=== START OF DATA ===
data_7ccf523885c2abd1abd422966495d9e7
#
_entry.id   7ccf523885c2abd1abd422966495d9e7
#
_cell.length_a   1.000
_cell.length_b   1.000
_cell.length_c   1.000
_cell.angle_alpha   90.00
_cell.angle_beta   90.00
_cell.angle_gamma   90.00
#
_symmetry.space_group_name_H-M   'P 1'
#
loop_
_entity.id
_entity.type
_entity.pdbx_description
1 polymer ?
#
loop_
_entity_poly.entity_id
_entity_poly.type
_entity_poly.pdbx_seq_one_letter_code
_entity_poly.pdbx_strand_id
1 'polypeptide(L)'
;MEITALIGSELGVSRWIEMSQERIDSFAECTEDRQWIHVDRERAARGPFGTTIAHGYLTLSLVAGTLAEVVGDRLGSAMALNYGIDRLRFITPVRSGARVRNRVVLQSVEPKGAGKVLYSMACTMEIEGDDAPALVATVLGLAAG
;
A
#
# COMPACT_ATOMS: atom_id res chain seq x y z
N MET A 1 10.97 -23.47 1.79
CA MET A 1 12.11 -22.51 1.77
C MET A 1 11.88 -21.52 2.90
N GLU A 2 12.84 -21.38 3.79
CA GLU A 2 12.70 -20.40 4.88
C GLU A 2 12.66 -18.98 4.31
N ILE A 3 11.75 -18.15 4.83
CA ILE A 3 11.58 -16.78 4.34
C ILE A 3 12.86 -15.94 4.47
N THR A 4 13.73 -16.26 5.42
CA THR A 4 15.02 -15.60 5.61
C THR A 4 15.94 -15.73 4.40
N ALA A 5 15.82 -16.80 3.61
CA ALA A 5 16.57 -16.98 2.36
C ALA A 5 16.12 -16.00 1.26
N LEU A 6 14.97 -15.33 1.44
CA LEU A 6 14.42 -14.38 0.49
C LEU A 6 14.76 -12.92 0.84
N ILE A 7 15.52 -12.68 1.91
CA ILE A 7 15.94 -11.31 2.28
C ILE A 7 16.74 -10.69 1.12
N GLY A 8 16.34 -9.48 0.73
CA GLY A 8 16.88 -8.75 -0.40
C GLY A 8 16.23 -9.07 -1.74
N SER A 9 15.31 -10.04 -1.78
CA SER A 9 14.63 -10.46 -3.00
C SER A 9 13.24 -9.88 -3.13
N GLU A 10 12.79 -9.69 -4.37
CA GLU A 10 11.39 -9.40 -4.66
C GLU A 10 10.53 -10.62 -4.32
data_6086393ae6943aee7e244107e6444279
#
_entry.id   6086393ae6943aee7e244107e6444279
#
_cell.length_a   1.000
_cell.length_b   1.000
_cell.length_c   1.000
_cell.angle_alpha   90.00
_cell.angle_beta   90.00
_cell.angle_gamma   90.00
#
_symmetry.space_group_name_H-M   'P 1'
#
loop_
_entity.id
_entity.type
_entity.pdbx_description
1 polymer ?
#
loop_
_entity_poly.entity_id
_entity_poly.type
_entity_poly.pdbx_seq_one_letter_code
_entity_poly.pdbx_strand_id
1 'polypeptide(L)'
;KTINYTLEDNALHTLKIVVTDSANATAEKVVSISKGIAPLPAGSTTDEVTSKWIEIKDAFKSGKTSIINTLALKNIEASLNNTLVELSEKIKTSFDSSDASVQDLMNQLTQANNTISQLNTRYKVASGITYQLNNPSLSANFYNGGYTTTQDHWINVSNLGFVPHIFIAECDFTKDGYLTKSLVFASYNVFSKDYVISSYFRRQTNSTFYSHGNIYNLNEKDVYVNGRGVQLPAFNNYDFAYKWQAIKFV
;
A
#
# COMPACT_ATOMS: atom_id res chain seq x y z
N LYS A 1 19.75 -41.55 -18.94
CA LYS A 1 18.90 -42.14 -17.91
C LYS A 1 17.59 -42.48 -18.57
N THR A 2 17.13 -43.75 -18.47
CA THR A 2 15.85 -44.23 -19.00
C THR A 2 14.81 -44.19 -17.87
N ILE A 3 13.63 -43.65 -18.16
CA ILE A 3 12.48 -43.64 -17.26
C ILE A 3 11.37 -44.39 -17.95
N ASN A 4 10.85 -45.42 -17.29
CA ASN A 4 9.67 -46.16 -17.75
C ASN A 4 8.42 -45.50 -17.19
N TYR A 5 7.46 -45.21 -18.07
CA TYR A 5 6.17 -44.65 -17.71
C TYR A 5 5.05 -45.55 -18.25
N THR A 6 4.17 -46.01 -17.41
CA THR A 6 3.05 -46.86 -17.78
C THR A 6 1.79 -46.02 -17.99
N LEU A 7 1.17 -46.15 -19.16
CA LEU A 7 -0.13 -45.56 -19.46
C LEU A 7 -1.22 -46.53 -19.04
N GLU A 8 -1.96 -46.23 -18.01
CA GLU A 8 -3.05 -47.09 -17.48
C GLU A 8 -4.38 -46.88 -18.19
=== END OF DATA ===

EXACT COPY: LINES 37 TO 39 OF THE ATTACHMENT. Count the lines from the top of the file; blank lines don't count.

N ILE A 3 11.75 -18.15 4.83
CA ILE A 3 11.58 -16.78 4.34
C ILE A 3 12.86 -15.94 4.47